Words I learned while reading “Episodes Before Thirty” A. Blackwood.
ENG – ENG http://dictionary.cambridge.org/
arduous – difficult, needing a lot of effort and energy (PL – ciężki, żmudny, mozolny) “Days were long and arduous.”
attenuate – to make something smaller, thinner, or weaker (PL – wychudzony) “His attenuated body, and long thin fingers, his shabby clothes covered with white dust lying by my side under the stars, his eyes looking beyond the world, and the sound of his thin voice that lost half its words somewhere in the wind—the picture is complete in every detail in my mind to this day.”
cogent – describes an argument or reason, etc. that is clearly expressed and persuades people to believe it (PL – przekonujący) “Nothing he said, though much of it was cogent and unanswerable, ever influenced my opinions in the least degree, because I felt he was fundamentally wrong, and was trying to find by scalpel and microscope the things of the spirit.”
expatiate – to speak or write about something in great detail or for a long time (PL – rozwodzić się nad czymś) “He had many pet theories or hobbies on which he loved to expatiate.”
extemporizing – to speak or perform without any preparation or thought (PL – improwizować) “Raff’s “Cavatina” was tolerated, the “Berçeuse” from “Jocelyn” enjoyed, but the popular songs of the day, Louis extemporizing all accompaniments with his perfect touch, it was these that were good for “business.”
felon – a person who is guilty of a serious crime (PL – zbrodniarz, przestępca) “When I come out I shall be too old for the army, and what else can a felon, a criminal, a convict do?”
fusillade – a large number of bullets fired at the same time or one after another very quickly (PL – strzelanina, ostrzał) “Then suddenly the fusillade began—and up went the reporters’ umbrellas!”
humbug – dishonest talk, writing, or behaviour that is intended to deceive people (PL – oszustwo, blaga) “There was no humbug about her.”
larceny – stealing, especially (in the US) the crime of taking something that does not belong to you, without illegally entering a building to do so (PL – kradzież, złodziejstwo) “If you come quietly at once it’s only petit larceny —stealing the money. Otherwise it’s forgery.”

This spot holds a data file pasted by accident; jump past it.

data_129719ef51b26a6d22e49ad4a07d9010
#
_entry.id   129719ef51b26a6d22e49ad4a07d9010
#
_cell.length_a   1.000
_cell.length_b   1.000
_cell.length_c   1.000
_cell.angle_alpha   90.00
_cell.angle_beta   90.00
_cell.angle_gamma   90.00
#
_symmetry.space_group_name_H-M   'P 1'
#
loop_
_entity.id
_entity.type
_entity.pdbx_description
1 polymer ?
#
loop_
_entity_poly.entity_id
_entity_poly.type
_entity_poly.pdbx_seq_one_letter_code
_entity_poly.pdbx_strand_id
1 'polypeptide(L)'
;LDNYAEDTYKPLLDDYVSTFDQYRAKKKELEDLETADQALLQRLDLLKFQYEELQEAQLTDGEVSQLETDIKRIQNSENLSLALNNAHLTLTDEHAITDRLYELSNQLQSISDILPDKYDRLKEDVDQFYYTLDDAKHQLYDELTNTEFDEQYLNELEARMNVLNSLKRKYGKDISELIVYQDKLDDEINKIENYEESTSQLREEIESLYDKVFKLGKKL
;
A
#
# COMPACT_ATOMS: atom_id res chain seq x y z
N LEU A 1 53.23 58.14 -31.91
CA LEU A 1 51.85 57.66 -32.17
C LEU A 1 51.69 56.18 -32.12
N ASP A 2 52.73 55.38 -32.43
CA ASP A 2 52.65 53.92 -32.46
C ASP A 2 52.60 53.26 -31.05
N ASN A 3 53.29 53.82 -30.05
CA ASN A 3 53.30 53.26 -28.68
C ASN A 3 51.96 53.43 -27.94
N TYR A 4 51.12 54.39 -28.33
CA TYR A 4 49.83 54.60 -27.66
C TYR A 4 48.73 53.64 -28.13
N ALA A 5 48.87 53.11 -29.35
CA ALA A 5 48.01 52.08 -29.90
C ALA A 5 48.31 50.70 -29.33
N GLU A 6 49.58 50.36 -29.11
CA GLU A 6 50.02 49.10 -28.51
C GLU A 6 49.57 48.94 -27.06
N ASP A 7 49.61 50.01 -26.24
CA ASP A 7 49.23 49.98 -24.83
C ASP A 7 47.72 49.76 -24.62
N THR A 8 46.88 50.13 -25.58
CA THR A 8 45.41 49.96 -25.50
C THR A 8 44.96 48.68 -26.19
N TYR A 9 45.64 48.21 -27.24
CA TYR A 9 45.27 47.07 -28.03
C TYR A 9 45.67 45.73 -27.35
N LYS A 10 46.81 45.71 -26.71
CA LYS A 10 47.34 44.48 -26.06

propinquity – the fact of being near something (PL – bliskość, sąsiedztwo, pokrewieństwo) “Will what small sense of decency and honour I have left be utterly destroyed and made callous by propinquity with other criminals?”
supercilious – behaving as if you are better than other people, and that their opinions, beliefs, or ideas are not important (PL – wyniosły, zarozumiały) “He was unpleasant, supercilious, patronizing and off-hand, proud of his editorial power.
to subpoena – to order someone to go to a law court to answer questions (PL – wezwać do sądu) “My small hopes were dashed away on hearing that you had been subpoenaed to go before the Grand Jury this morning.”
vexation – worry or anger (PL – udręka, utrapienie) “Later we were to discover things that were to prove a source of endless trouble and vexation of spirit to us both—daily worries we both learned to dread.”
wondrous – extremely and surprisingly good (PL – niezwykły, cudowny) “How anybody in possession of ordinary faculties could look, say, at the night sky of stars, and not know the wondrous flood of divine curiosity about his own personal relation to the universe drench his being—this never ceased to perplex me.”